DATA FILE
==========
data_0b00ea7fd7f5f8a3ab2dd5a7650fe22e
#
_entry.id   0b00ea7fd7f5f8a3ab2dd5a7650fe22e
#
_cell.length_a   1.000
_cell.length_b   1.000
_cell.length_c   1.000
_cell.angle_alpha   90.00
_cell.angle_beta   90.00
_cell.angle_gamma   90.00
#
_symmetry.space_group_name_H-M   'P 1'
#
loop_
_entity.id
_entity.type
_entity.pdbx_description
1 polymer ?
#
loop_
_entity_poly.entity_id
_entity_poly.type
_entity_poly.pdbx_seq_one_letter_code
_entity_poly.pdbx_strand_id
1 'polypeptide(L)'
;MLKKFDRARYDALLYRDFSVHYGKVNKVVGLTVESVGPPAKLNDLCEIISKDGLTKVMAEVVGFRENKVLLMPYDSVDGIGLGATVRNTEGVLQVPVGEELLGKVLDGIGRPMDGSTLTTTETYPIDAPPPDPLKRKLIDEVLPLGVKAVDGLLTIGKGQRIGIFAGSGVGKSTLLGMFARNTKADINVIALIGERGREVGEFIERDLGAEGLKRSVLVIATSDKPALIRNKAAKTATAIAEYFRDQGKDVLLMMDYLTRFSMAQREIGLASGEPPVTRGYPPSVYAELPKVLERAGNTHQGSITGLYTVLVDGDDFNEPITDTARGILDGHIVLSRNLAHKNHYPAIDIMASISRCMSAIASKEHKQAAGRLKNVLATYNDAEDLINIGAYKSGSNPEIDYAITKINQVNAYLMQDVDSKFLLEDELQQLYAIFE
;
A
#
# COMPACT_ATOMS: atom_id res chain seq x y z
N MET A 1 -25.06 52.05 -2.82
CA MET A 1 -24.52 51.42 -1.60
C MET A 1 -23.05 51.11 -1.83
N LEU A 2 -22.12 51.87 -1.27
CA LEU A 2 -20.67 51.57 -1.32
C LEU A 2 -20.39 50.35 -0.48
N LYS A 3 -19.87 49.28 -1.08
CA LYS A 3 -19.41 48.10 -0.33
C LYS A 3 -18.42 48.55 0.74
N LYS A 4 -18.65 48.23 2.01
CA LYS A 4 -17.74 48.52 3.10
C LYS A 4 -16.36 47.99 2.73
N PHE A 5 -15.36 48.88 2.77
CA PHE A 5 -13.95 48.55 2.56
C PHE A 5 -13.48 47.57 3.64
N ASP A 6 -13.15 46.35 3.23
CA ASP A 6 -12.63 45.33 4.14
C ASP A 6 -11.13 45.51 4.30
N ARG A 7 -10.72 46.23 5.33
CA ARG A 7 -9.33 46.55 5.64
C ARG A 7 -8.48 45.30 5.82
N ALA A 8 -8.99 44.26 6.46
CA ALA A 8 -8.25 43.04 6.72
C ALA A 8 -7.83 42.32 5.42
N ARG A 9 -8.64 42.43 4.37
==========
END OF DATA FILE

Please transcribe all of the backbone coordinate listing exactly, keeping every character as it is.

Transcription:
data_0b00ea7fd7f5f8a3ab2dd5a7650fe22e
#
_entry.id   0b00ea7fd7f5f8a3ab2dd5a7650fe22e
#
_cell.length_a   1.000
_cell.length_b   1.000
_cell.length_c   1.000
_cell.angle_alpha   90.00
_cell.angle_beta   90.00
_cell.angle_gamma   90.00
#
_symmetry.space_group_name_H-M   'P 1'
#
loop_
_entity.id
_entity.type
_entity.pdbx_description
1 polymer ?
#
loop_
_entity_poly.entity_id
_entity_poly.type
_entity_poly.pdbx_seq_one_letter_code
_entity_poly.pdbx_strand_id
1 'polypeptide(L)'
;MLKKFDRARYDALLYRDFSVHYGKVNKVVGLTVESVGPPAKLNDLCEIISKDGLTKVMAEVVGFRENKVLLMPYDSVDGIGLGATVRNTEGVLQVPVGEELLGKVLDGIGRPMDGSTLTTTETYPIDAPPPDPLKRKLIDEVLPLGVKAVDGLLTIGKGQRIGIFAGSGVGKSTLLGMFARNTKADINVIALIGERGREVGEFIERDLGAEGLKRSVLVIATSDKPALIRNKAAKTATAIAEYFRDQGKDVLLMMDYLTRFSMAQREIGLASGEPPVTRGYPPSVYAELPKVLERAGNTHQGSITGLYTVLVDGDDFNEPITDTARGILDGHIVLSRNLAHKNHYPAIDIMASISRCMSAIASKEHKQAAGRLKNVLATYNDAEDLINIGAYKSGSNPEIDYAITKINQVNAYLMQDVDSKFLLEDELQQLYAIFE
;
A
#
# COMPACT_ATOMS: atom_id res chain seq x y z
N MET A 1 -25.06 52.05 -2.82
CA MET A 1 -24.52 51.42 -1.60
C MET A 1 -23.05 51.11 -1.83
N LEU A 2 -22.12 51.87 -1.27
CA LEU A 2 -20.67 51.57 -1.32
C LEU A 2 -20.39 50.35 -0.48
N LYS A 3 -19.87 49.28 -1.08
CA LYS A 3 -19.41 48.10 -0.33
C LYS A 3 -18.42 48.55 0.74
N LYS A 4 -18.65 48.23 2.01
CA LYS A 4 -17.74 48.52 3.10
C LYS A 4 -16.36 47.99 2.73
N PHE A 5 -15.36 48.88 2.77
CA PHE A 5 -13.95 48.55 2.56
C PHE A 5 -13.48 47.57 3.64
N ASP A 6 -13.15 46.35 3.23
CA ASP A 6 -12.63 45.33 4.14
C ASP A 6 -11.13 45.51 4.30
N ARG A 7 -10.72 46.23 5.33
CA ARG A 7 -9.33 46.55 5.64
C ARG A 7 -8.48 45.30 5.82
N ALA A 8 -8.99 44.26 6.46
CA ALA A 8 -8.25 43.04 6.72
C ALA A 8 -7.83 42.32 5.42
N ARG A 9 -8.64 42.43 4.37